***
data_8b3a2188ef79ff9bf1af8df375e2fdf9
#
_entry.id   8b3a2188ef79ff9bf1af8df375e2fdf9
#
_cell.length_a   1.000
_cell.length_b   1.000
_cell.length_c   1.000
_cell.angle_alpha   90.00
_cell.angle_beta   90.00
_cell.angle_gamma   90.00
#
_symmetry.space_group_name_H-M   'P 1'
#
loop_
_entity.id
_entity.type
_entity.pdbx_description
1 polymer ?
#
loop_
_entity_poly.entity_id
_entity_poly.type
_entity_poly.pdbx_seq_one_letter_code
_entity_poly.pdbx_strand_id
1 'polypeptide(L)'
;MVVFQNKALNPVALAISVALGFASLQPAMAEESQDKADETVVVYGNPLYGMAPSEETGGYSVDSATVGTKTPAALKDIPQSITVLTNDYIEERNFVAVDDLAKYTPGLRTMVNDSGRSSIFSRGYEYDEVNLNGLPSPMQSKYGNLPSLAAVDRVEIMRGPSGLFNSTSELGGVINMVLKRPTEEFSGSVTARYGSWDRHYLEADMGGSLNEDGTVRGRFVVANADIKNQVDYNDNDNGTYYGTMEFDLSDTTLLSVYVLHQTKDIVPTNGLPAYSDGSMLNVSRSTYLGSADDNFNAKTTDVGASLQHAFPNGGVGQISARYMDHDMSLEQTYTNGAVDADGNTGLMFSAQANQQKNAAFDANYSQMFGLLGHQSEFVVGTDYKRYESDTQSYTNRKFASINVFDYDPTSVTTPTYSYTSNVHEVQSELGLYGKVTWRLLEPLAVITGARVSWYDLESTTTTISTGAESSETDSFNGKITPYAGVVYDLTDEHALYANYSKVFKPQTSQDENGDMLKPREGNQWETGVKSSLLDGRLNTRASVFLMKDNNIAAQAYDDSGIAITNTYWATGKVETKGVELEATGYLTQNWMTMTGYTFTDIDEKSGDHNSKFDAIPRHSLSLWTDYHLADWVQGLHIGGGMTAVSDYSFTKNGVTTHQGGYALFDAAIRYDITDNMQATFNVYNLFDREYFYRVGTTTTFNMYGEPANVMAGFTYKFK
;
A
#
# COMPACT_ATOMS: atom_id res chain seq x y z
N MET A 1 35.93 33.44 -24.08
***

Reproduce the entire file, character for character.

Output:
data_8b3a2188ef79ff9bf1af8df375e2fdf9
#
_entry.id   8b3a2188ef79ff9bf1af8df375e2fdf9
#
_cell.length_a   1.000
_cell.length_b   1.000
_cell.length_c   1.000
_cell.angle_alpha   90.00
_cell.angle_beta   90.00
_cell.angle_gamma   90.00
#
_symmetry.space_group_name_H-M   'P 1'
#
loop_
_entity.id
_entity.type
_entity.pdbx_description
1 polymer ?
#
loop_
_entity_poly.entity_id
_entity_poly.type
_entity_poly.pdbx_seq_one_letter_code
_entity_poly.pdbx_strand_id
1 'polypeptide(L)'
;MVVFQNKALNPVALAISVALGFASLQPAMAEESQDKADETVVVYGNPLYGMAPSEETGGYSVDSATVGTKTPAALKDIPQSITVLTNDYIEERNFVAVDDLAKYTPGLRTMVNDSGRSSIFSRGYEYDEVNLNGLPSPMQSKYGNLPSLAAVDRVEIMRGPSGLFNSTSELGGVINMVLKRPTEEFSGSVTARYGSWDRHYLEADMGGSLNEDGTVRGRFVVANADIKNQVDYNDNDNGTYYGTMEFDLSDTTLLSVYVLHQTKDIVPTNGLPAYSDGSMLNVSRSTYLGSADDNFNAKTTDVGASLQHAFPNGGVGQISARYMDHDMSLEQTYTNGAVDADGNTGLMFSAQANQQKNAAFDANYSQMFGLLGHQSEFVVGTDYKRYESDTQSYTNRKFASINVFDYDPTSVTTPTYSYTSNVHEVQSELGLYGKVTWRLLEPLAVITGARVSWYDLESTTTTISTGAESSETDSFNGKITPYAGVVYDLTDEHALYANYSKVFKPQTSQDENGDMLKPREGNQWETGVKSSLLDGRLNTRASVFLMKDNNIAAQAYDDSGIAITNTYWATGKVETKGVELEATGYLTQNWMTMTGYTFTDIDEKSGDHNSKFDAIPRHSLSLWTDYHLADWVQGLHIGGGMTAVSDYSFTKNGVTTHQGGYALFDAAIRYDITDNMQATFNVYNLFDREYFYRVGTTTTFNMYGEPANVMAGFTYKFK
;
A
#
# COMPACT_ATOMS: atom_id res chain seq x y z
N MET A 1 35.93 33.44 -24.08